Today I am thinking about memory.

Mine is a little bit unreliable these days, mostly in the area of remembering your name, or the names of celebrities, stuff like that. I haven’t yet had any catastrophes of forgetfulness, where others were inconvenienced or endangered or anything like that. I guess I worry about that though, because I frequently dream of having misplaced a baby and I am searching frantically. I awaken in high anxiety and am so glad it was just a dream. The source of this is years of fostering and acknowledging that caring for other people’s kids is an awesome responsibility. But you would think that after all these years I could let that go. Wouldn’t you?

I used to feel a little impoverished because I thought I didn’t have the same kind of childhood memories that other people cherish. I thought that everybody else could look back upon their growing-up years in a kind of chronological stream, from the beginning to the present. All I could call up were dim little vignettes, disconnected, floating in and out of my consciousness, certainly not adding up to anything you could call a childhood. Alas, poor me, I thought. (Sometimes I tend toward the dramatic in my thinking.)

In a rare flash of brilliance, I signed up to take a memoir-writing class at my local community college. To commit to this took a certain amount of courage considering that I had so little to write a memoir about.

Well, that’s what I thought, and I was totally mistaken. A truly gifted teacher helped me uncork my past and get those little vignettes down on paper. I now have a collection of stories and poems (yes, my memoirs, in bits), which I will undoubtedly force upon you from time to time. Because a writer does need an occasional reader, after all.

I no longer think that anybody has that organized available stream of memory stashed in some sort of archival holding place. Memories just hover in your head and heart, waiting for their moment.

* * * * *

There is another kind of memory that is frequently a topic of conversation connected to the work that I do. MEMORIES OF PAST LIVES! I’m giving it caps here because that seems to be the kind of importance many people award the subject. However, I am not one of those people, much to the chagrin of some of my clients. I totally believe in the reality of past lives, in past-life regression, and the value of capturing the essence of old lives to aid in understanding this life. But I’m just not very interested in ferreting out those memories, neither yours nor mine. So shoot me!

I have had a lot of difficulty trusting myself in the intuitive healing work that I do. I have had to overcome the fear of doing harm. More than one gifted reader has independently noted that my fear comes from more than one past life, when as a healer I became powerful and misused the power. I came into this life afraid I would repeat this pattern, and I have overcome the fear and know that my work in this life is good. Now, do I rush to regression to find out all the details? No, I don’t see the point.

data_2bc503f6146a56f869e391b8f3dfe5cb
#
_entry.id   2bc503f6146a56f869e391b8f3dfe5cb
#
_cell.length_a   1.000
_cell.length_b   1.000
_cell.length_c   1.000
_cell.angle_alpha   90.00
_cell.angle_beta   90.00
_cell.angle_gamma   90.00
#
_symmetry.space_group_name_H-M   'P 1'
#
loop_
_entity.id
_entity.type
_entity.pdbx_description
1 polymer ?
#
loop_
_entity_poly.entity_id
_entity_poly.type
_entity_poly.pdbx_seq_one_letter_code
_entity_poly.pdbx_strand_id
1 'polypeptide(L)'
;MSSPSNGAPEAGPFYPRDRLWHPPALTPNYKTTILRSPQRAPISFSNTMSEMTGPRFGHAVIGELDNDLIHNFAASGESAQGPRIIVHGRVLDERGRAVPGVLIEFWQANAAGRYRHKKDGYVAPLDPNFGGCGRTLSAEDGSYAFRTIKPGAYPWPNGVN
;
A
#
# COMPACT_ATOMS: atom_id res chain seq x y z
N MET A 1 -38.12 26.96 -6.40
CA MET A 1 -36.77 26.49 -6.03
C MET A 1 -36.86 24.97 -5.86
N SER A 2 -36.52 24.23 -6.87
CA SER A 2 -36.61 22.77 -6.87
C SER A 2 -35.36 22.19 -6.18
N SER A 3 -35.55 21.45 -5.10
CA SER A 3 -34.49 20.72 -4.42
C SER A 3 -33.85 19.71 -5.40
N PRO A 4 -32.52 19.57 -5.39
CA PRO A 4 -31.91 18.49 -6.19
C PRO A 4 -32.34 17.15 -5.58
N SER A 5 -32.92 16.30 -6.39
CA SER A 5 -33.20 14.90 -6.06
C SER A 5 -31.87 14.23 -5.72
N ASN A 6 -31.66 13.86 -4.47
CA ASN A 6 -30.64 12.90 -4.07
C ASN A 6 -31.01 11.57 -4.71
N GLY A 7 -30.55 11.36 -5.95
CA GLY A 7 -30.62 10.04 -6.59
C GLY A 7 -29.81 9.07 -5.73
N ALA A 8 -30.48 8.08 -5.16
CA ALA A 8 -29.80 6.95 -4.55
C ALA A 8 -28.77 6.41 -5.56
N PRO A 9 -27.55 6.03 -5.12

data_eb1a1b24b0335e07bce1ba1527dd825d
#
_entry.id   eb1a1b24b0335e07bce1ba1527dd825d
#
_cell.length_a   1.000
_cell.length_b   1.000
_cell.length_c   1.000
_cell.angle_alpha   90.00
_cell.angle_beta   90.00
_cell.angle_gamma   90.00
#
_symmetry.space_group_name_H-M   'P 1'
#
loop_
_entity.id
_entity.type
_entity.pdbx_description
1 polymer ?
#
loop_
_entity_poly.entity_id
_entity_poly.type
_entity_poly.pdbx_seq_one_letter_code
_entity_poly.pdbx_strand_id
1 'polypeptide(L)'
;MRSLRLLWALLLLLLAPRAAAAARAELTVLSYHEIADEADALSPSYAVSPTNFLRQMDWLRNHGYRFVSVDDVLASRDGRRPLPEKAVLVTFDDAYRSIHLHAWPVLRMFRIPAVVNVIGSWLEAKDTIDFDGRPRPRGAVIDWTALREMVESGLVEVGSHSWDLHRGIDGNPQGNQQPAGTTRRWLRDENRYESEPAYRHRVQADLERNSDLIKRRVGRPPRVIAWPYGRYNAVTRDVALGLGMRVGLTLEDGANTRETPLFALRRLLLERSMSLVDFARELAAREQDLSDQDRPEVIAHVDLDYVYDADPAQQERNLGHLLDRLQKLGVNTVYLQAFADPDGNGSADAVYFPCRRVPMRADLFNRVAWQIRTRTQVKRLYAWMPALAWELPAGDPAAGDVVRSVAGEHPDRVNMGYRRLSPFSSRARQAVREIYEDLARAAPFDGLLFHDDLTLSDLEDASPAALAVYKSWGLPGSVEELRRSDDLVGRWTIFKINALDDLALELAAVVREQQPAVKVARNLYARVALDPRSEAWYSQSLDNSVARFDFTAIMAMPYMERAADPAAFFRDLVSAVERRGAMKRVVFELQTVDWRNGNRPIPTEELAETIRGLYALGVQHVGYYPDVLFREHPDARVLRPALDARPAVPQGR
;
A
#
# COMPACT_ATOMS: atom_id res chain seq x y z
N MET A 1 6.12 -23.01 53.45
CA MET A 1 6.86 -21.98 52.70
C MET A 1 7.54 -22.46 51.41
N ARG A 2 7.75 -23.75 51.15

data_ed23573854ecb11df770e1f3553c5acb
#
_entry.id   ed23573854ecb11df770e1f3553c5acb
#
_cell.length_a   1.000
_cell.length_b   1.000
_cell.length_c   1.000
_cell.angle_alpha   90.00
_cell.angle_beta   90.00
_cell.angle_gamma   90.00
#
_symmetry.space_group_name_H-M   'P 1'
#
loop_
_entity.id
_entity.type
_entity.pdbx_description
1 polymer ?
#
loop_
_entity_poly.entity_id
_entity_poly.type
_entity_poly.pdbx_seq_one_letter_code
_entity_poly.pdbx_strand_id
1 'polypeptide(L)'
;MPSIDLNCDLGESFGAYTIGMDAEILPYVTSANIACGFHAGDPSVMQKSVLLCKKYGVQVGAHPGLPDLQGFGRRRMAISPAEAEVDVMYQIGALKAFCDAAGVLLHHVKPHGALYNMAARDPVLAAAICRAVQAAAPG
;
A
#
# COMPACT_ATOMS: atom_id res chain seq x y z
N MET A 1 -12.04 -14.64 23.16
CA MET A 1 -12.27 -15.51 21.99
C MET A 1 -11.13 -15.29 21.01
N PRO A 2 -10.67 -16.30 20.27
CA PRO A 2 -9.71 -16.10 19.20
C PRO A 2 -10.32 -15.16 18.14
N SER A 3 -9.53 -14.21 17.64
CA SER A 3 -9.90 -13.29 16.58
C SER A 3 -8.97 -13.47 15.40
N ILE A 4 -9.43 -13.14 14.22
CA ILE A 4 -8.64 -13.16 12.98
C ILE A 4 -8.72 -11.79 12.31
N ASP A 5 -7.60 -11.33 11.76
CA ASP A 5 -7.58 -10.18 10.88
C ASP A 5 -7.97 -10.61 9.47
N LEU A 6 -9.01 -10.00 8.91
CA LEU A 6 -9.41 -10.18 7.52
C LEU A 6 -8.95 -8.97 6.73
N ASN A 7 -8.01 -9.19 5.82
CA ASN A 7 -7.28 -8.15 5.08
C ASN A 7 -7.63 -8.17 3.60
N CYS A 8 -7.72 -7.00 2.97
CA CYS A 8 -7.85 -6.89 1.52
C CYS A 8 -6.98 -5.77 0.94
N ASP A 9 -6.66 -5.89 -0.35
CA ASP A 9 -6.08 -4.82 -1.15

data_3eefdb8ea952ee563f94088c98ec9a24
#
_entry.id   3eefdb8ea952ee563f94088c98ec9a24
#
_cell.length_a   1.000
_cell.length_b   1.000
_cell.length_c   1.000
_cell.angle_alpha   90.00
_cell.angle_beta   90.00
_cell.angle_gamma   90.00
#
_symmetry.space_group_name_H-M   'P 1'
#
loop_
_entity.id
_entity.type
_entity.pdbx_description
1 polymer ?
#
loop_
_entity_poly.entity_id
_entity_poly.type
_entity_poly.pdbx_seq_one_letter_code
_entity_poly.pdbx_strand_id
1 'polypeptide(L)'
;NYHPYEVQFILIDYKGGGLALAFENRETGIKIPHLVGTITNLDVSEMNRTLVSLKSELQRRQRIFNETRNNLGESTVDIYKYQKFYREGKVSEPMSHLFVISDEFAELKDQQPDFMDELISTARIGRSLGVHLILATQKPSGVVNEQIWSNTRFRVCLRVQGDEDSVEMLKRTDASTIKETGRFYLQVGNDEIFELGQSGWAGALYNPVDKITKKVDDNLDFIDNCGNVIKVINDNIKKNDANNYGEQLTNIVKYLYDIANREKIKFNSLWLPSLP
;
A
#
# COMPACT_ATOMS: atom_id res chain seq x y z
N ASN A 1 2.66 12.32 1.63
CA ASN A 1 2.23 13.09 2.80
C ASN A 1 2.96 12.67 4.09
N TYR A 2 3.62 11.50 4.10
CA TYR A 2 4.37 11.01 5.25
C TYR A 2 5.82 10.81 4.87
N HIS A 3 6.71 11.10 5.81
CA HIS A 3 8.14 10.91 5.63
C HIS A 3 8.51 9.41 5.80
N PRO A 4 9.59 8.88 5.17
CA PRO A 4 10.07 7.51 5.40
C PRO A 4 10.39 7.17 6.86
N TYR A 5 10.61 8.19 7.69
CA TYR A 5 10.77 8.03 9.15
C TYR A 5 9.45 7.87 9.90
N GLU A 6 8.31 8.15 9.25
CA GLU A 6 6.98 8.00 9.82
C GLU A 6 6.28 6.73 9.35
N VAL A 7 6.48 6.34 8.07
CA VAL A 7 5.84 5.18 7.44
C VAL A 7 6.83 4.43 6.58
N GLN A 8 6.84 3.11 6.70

A year or so ago, in a workshop with a noted psychic, we did an exercise to practice remembering a past life. I remembered a life in Ireland in which I was a teen-aged girl who had the responsibility of caring for a group of young children. Food was very scant, and I worried constantly about feeding the children and myself. Eventually we all starved to death despite how hard I tried to save them.

Yes, there is insight in this memory that likely applies to my present life. I fostered babies in an effort to save them and get it right this time. My fight with weight issues and my difficult relationship with food in this life is based on an old fear of starving to death. Now, one would think that getting the understanding would engineer a change for the better, but it hasn’t happened. I still need to lose weight and feeling hungry still scares me! So what is the point of remembering?

This is just how I feel about remembering past lives. You may feel entirely differently.

Just think about it.

* * * * *

Here is a sweet memory from when my big old boys were my babies. Mothers will know exactly what it is about!

Remembering 2:00 AM

We begin with the indignant infant roar,
From toothless mouth, body clenched,
Small fists and feet in desperate motion,
The primitive signal: I am here, I need you,
Come to me, come to me.

Swiftly I come on bare feet to bend and lift,
And set my cheek by his, to let him hear
His mother’s voice.
Hush, I am with you, hush, hush,
Breathe with me sweetly, just so, just so.

Now baby-swaddled in comfort, he feeds,
And we are one in this gentle hour
Of sublime quiet.

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This entry was posted on Tuesday, July 14th, 2009 at 12:11 pm and is filed under Things to Think About. You can follow any responses to this entry through the RSS 2.0 feed. Both comments and pings are currently closed.

One Response to “Memory”

  1. I, Rodius on August 6th, 2009 at 5:18 pm

    Re: Remembering 2:00 AM, I’m using my memories of that quiet, magic hour when I do copywriting blurbs about rocking chairs.